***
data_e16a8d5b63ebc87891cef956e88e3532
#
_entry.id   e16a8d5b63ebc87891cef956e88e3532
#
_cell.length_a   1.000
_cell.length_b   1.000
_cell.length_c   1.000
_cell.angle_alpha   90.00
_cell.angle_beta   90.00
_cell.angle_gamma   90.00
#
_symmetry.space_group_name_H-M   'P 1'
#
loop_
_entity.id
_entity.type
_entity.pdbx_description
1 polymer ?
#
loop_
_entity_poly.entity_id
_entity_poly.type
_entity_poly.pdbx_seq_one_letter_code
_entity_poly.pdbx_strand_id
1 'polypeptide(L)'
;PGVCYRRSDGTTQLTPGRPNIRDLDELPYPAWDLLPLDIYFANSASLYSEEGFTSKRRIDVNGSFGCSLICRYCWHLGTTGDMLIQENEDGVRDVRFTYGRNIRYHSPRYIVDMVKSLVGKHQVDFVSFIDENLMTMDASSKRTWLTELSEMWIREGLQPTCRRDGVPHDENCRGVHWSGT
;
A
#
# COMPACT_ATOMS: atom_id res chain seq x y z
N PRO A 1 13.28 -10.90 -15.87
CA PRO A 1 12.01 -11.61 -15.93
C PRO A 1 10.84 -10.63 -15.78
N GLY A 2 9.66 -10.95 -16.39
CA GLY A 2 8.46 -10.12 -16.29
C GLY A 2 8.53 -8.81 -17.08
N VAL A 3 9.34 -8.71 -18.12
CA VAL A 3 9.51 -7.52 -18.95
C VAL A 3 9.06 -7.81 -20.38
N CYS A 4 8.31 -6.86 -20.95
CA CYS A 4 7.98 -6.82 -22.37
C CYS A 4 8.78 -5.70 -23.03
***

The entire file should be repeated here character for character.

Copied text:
data_e16a8d5b63ebc87891cef956e88e3532
#
_entry.id   e16a8d5b63ebc87891cef956e88e3532
#
_cell.length_a   1.000
_cell.length_b   1.000
_cell.length_c   1.000
_cell.angle_alpha   90.00
_cell.angle_beta   90.00
_cell.angle_gamma   90.00
#
_symmetry.space_group_name_H-M   'P 1'
#
loop_
_entity.id
_entity.type
_entity.pdbx_description
1 polymer ?
#
loop_
_entity_poly.entity_id
_entity_poly.type
_entity_poly.pdbx_seq_one_letter_code
_entity_poly.pdbx_strand_id
1 'polypeptide(L)'
;PGVCYRRSDGTTQLTPGRPNIRDLDELPYPAWDLLPLDIYFANSASLYSEEGFTSKRRIDVNGSFGCSLICRYCWHLGTTGDMLIQENEDGVRDVRFTYGRNIRYHSPRYIVDMVKSLVGKHQVDFVSFIDENLMTMDASSKRTWLTELSEMWIREGLQPTCRRDGVPHDENCRGVHWSGT
;
A
#
# COMPACT_ATOMS: atom_id res chain seq x y z
N PRO A 1 13.28 -10.90 -15.87
CA PRO A 1 12.01 -11.61 -15.93
C PRO A 1 10.84 -10.63 -15.78
N GLY A 2 9.66 -10.95 -16.39
CA GLY A 2 8.46 -10.12 -16.29
C GLY A 2 8.53 -8.81 -17.08
N VAL A 3 9.34 -8.71 -18.12
CA VAL A 3 9.51 -7.52 -18.95
C VAL A 3 9.06 -7.81 -20.38
N CYS A 4 8.31 -6.86 -20.95
CA CYS A 4 7.98 -6.82 -22.37
C CYS A 4 8.78 -5.70 -23.03